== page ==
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Mammography Revisited

Taken from Ask Dr. Jerome, the blog of Jerome Schroeder, M.D., Fellowship Trained Breast Imaging Radiologist at Diversified Radiology.


“Here we go again!” is what I thought when I saw the publication of the 25-year follow-up of the Canadian National Breast Screening Study in the British Medical Journal and its corresponding coverage in the New York Times.  If you missed it, the bottom line message from this study and its coverage was:  mammography is worthless.

This is a very dangerous conclusion.

Sources like the New York Times are what many of us turn to to get the facts about local and worldwide events, analyses of current cultural trends and explanations of complex topics.  It has been the 'paper of record' for over a century because its reporting has largely been fair, balanced and believable.  In this case, however, they really blew it.

The Canadian trial, which was completed in 1985 was plagued from the start and likely shouldn't have been published.  Randomly Controlled Trials are the 'gold standard' for testing a new drug, a new treatment, a new screen or any other intervention different from 'usual care.'  In order for the results of any RCT to be accepted, it is crucial that the study itself is carried out with impeccable accuracy.

First and foremost is the randomization process.  It is paramount that this process is conducted cleanly.  This means that the two groups must be randomly assigned to the intervention 'arm' (in this case mammography) or the usual care arm (the way things were before mammography).  If this process is carried out correctly, both groups should be nearly exactly alike in make up (age, socioeconomic status, etc.).  As such, if neither arm got mammos, you would expect the incidence and death rate from breast cancer in both arms to be the same.  If the intervention (mammography) was of benefit, we would expect to see the death rate from breast cancer to be decreased in the mammo arm.   The death rate in this study was the same for both arms; therefore the conclusion of this trial was that mammography screening was no better at preventing deaths than finding a breast cancer on physical exam.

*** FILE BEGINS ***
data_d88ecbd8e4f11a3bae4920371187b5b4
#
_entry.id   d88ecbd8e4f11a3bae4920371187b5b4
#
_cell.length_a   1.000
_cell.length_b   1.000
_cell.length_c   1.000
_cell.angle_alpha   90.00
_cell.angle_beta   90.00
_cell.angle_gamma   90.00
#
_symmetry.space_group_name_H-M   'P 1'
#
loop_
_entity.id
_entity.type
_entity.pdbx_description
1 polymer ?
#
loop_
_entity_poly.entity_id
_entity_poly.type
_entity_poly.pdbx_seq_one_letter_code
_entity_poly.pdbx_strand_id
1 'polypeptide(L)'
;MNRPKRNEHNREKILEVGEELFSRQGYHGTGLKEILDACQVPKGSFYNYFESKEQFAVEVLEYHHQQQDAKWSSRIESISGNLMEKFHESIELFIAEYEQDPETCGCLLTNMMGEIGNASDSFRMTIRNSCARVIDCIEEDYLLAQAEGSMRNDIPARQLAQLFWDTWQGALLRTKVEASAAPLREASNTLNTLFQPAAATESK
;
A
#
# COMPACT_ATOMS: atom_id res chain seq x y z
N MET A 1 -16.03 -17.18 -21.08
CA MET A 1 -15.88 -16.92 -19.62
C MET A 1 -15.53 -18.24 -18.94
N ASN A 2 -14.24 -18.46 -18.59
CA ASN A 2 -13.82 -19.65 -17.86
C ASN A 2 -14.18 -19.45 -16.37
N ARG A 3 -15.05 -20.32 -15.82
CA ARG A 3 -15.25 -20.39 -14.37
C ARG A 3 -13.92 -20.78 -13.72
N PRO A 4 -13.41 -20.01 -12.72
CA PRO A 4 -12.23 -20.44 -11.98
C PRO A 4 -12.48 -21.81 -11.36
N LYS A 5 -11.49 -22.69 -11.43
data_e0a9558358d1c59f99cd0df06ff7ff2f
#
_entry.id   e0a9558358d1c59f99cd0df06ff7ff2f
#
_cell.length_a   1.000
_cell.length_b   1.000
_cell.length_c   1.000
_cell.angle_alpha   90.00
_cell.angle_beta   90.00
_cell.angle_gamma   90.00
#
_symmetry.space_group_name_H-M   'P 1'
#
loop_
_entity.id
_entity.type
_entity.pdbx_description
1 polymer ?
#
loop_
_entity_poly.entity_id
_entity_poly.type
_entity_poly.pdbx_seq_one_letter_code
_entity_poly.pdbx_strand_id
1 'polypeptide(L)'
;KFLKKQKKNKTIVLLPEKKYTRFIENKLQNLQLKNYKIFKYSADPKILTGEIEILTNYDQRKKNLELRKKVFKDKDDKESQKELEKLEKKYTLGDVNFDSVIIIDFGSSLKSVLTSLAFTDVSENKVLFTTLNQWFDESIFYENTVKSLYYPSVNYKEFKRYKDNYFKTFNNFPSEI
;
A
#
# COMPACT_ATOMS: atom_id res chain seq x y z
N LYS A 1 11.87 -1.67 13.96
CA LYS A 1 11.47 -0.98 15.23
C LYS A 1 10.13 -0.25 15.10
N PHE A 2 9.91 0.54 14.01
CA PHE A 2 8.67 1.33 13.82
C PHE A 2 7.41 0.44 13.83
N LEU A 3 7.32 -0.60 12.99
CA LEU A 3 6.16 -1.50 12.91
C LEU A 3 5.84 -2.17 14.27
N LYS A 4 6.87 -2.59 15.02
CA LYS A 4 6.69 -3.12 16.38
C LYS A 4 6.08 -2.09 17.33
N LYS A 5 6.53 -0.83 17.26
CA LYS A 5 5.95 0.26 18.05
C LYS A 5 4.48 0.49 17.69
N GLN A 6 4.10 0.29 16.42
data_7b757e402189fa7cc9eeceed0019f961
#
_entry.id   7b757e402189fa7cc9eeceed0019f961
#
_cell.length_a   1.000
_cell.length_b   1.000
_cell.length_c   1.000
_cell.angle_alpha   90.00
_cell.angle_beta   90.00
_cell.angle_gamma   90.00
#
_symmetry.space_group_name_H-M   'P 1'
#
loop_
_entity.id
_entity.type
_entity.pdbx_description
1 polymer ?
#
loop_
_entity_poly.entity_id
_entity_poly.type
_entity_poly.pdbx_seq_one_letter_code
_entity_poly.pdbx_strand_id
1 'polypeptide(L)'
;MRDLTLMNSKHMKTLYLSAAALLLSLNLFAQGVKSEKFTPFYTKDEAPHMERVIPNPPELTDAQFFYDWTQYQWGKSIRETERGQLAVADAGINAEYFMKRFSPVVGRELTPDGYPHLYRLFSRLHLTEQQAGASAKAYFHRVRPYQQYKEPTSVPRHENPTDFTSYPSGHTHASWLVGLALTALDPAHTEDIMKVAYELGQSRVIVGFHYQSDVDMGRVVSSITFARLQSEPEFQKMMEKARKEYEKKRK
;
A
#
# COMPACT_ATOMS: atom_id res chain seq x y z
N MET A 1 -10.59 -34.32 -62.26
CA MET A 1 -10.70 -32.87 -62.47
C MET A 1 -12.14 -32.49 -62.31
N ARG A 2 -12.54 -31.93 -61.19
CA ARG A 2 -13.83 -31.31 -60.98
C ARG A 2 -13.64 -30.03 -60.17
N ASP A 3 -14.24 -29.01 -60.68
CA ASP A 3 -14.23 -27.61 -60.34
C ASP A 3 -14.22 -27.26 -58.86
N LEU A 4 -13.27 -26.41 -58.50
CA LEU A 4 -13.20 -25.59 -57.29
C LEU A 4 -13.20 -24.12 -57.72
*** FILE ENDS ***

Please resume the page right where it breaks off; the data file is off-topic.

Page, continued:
Why was this?

In a prior blog, I explained that the three things which determine the prognosis of a breast cancer were size of the tumor, the grade (or aggressiveness) of the tumor and the presence or absence of spread to lymph nodes under the arm.  In this trial, there was a huge excess of patients with advanced cancers in the screening arm compared to the control arm.  These patients had large, palpable breast cancers with at least 4 palpable involved lymph nodes under the arm.  In short, these patients had very poor prognoses and most died during the 5 years of the study, many in the very first year.  There were 17 such women 'randomized' into the mammo arm with only 5 placed in the control arm.  This proved contamination of the randomization process from the start and ensured a worse prognosis of women in the mammo arm. 

Despite worldwide condemnation and criticism, the authors of this trial continue to do follow up analyses of the study and outlets like the NYTs continue to publish these analyses.  This is unfortunate, because there are many, many studies which prove conclusively that mammography saves lives, including this 29-year follow-up of the largest RCT ever conducted which showed a 29% decline in breast cancer death in populations merely invited to be screened and this study which showed an over 60% decline in the death rate among populations which actually got regular screening mammograms. 

There were at least 8 randomly controlled trials, all of which showed a clear benefit in decreasing the death rate from breast cancer, except for this Canadian Trial.  It should be ignored and women 40 and over should get annual screening mammograms-it's the best way to prevent death from this all-too-common disease.

Check out this interview with the author of the Canadian Trial.  His arguments are uncertain and defensive. 

Until next time…onward and upward!


Visit Ask Dr. Jerome to read this, and all of Dr. Jerome's other blog posts.